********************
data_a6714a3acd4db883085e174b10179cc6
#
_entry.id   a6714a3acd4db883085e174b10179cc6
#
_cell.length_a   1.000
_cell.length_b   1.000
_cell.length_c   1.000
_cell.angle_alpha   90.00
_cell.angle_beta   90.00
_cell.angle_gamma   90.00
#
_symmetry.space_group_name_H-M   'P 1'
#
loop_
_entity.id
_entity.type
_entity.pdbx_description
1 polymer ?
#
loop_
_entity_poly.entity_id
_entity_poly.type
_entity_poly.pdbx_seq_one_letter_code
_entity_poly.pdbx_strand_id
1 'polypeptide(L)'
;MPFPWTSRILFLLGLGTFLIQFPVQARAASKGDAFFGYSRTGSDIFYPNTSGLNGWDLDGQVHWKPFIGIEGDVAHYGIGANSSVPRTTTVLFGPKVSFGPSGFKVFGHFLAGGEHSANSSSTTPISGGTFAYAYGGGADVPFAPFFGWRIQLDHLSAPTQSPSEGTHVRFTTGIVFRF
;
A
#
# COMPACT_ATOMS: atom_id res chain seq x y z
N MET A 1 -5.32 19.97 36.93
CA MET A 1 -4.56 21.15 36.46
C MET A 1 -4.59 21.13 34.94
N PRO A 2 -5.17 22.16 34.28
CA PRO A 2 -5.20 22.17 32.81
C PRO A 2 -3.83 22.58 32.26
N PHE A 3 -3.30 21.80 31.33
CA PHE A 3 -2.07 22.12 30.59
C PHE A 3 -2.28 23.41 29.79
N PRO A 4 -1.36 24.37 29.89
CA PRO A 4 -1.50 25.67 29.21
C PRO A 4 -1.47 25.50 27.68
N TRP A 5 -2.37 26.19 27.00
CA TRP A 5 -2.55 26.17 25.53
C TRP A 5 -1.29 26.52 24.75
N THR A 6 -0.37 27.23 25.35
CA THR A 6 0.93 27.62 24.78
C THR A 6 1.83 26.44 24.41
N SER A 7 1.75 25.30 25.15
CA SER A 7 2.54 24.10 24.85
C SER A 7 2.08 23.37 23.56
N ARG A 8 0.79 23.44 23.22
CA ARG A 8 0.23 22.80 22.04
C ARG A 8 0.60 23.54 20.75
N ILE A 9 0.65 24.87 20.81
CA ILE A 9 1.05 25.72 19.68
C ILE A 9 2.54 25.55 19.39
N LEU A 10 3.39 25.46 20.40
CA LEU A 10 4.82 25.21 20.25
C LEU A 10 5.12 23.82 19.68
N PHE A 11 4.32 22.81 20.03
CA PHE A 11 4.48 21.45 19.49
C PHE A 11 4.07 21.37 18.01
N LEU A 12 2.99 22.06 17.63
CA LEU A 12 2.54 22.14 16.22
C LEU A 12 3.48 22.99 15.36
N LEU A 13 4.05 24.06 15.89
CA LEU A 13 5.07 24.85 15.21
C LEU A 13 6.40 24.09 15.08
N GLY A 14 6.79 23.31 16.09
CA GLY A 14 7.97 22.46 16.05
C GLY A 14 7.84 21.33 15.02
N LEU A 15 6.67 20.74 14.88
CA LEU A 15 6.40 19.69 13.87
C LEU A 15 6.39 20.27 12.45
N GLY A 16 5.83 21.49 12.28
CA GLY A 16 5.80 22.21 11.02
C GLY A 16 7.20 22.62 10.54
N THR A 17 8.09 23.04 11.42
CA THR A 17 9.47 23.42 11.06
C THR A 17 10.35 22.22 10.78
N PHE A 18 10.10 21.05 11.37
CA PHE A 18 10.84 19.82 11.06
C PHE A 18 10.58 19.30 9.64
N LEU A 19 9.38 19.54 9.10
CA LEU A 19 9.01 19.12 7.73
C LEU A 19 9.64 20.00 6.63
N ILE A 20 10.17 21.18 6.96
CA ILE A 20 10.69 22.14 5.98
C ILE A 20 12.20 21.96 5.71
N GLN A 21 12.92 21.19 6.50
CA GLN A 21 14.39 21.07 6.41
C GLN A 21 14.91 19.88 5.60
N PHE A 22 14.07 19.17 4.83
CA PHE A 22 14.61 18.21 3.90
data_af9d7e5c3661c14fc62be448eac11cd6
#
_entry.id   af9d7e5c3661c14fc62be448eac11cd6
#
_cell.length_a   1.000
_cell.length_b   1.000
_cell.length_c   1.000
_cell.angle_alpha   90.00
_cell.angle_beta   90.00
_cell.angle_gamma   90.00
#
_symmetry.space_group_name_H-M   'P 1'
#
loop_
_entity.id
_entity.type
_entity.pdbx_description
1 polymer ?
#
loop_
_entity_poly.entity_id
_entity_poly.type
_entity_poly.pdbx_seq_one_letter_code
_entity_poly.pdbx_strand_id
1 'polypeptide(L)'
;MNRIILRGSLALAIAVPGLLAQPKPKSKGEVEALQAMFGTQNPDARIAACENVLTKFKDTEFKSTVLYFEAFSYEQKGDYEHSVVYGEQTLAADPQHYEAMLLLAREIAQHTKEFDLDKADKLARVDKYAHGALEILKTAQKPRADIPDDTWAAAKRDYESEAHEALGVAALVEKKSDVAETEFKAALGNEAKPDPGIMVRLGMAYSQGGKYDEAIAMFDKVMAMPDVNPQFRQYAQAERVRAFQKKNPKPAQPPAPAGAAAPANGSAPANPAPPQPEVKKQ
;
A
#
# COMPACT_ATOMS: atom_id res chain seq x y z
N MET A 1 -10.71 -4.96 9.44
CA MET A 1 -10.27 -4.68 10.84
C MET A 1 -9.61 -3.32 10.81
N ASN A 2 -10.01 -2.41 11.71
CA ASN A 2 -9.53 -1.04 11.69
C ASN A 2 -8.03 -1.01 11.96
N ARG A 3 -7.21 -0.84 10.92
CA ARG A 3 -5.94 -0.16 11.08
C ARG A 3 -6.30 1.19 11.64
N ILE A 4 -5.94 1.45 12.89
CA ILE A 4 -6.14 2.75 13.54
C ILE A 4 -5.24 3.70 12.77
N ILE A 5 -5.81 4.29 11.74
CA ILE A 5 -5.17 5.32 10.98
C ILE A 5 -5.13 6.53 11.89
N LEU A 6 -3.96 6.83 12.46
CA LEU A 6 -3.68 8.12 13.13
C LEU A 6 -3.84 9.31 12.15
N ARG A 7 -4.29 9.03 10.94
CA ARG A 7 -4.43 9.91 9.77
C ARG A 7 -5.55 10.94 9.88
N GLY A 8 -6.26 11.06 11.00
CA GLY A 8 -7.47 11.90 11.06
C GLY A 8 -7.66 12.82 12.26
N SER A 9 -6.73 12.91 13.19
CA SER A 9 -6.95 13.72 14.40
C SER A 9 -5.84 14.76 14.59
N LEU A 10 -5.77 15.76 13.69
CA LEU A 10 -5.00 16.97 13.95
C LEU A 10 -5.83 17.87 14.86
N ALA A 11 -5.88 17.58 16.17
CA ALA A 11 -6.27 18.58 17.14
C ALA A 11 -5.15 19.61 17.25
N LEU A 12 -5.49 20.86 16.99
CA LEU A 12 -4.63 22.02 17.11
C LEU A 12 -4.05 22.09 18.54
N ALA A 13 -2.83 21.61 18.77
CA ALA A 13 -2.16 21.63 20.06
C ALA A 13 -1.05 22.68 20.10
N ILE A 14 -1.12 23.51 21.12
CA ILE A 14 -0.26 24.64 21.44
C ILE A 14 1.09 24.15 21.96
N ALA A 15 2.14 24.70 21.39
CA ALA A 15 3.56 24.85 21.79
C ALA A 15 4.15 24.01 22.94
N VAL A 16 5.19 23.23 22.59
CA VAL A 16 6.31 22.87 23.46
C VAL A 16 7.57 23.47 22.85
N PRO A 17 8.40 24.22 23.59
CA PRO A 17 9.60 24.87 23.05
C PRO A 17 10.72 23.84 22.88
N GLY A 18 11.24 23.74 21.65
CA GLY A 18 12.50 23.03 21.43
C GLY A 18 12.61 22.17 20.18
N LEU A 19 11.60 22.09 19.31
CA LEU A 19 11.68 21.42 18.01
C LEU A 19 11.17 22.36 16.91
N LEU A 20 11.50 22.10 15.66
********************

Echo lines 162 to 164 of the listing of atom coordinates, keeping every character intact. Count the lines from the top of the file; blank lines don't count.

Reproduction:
N ALA A 13 -2.83 21.61 18.77
CA ALA A 13 -2.16 21.63 20.06
C ALA A 13 -1.05 22.68 20.10